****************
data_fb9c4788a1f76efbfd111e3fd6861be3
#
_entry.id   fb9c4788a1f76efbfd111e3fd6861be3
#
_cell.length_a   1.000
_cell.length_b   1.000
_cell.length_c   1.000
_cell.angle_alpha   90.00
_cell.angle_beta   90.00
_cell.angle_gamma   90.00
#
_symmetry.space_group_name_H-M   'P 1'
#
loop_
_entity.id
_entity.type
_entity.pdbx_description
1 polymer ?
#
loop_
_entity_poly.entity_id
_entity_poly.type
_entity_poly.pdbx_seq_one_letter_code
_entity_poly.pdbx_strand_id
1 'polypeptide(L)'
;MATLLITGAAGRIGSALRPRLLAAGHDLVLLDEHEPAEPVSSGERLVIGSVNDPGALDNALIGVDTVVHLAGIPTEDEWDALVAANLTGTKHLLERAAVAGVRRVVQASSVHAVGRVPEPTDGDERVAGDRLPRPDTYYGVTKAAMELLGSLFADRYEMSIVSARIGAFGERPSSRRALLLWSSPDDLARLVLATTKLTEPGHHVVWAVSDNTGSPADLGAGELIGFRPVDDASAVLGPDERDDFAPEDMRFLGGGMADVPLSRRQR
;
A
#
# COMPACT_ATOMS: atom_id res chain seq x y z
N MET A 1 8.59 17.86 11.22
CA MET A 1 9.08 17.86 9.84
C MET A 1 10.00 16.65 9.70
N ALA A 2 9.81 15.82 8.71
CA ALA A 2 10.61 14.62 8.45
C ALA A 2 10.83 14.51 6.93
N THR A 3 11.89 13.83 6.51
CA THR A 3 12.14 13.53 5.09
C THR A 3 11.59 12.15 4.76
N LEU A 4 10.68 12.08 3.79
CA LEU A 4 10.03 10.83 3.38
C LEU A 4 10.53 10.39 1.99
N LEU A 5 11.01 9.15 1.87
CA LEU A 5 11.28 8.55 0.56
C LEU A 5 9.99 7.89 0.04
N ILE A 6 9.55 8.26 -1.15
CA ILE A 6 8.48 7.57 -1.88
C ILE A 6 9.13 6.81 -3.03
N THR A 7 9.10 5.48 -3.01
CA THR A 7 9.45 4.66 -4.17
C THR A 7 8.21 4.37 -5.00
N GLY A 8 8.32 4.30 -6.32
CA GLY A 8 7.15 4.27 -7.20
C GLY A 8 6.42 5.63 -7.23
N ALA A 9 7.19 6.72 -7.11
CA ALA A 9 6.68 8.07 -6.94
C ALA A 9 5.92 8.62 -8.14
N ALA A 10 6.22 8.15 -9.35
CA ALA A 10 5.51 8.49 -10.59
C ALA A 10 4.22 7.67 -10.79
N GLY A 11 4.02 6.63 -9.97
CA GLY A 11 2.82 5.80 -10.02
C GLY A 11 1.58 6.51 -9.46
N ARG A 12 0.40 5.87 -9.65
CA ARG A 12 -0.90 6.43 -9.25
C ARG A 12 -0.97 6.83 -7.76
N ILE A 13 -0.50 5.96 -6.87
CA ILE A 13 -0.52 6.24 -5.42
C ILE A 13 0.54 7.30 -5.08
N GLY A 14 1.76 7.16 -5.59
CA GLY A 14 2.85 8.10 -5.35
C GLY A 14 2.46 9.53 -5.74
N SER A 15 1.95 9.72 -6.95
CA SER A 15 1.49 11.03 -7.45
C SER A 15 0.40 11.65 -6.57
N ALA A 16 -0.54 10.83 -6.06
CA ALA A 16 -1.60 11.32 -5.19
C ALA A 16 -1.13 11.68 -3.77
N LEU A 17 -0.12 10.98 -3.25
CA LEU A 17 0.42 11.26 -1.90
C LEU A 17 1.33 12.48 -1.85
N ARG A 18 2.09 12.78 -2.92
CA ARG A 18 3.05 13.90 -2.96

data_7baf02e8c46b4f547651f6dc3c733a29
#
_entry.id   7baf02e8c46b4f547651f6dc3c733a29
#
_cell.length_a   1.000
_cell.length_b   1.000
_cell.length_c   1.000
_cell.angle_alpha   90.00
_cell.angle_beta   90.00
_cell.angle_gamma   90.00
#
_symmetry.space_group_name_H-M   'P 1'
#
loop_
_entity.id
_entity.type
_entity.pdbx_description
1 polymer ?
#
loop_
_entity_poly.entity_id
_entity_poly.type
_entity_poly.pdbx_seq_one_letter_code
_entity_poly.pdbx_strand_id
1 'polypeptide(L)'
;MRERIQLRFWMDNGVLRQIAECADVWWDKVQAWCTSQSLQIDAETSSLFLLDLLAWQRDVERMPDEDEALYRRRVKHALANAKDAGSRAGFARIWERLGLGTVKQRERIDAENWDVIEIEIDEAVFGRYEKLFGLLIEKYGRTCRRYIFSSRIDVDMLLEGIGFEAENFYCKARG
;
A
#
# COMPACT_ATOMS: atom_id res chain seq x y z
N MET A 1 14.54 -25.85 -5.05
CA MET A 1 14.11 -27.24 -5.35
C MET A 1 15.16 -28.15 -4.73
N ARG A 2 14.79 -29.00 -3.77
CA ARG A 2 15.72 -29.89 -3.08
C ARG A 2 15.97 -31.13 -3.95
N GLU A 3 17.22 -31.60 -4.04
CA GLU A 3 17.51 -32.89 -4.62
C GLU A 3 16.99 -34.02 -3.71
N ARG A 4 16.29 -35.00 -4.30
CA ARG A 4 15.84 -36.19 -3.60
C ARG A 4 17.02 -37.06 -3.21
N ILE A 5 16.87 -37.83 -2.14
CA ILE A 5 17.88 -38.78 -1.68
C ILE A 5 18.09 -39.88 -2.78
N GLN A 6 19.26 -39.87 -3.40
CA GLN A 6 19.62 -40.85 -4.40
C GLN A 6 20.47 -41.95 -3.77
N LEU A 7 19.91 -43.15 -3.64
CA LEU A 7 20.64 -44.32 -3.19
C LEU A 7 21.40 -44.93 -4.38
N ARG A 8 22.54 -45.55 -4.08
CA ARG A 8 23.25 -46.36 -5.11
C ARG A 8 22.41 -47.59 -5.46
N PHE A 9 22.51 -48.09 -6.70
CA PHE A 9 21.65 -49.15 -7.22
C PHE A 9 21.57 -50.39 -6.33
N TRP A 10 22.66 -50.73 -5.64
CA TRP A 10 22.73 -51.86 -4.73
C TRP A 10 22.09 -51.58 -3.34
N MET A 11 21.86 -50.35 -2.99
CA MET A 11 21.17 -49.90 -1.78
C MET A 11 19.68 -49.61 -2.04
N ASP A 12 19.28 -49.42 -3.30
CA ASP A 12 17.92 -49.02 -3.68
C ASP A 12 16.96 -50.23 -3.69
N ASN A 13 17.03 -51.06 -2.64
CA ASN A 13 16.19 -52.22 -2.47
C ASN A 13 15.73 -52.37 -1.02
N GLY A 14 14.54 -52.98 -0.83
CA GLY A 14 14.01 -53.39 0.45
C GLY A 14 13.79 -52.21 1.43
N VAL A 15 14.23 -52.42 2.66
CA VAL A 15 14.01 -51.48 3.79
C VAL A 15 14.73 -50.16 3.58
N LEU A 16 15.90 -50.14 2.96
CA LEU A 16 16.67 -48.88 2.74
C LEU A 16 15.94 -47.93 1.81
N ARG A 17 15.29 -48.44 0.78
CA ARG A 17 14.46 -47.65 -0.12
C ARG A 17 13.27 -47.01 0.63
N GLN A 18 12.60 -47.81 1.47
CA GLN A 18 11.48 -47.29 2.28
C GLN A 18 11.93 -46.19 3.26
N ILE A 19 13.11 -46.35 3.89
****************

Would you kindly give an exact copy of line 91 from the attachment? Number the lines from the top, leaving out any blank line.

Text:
_cell.angle_alpha   90.00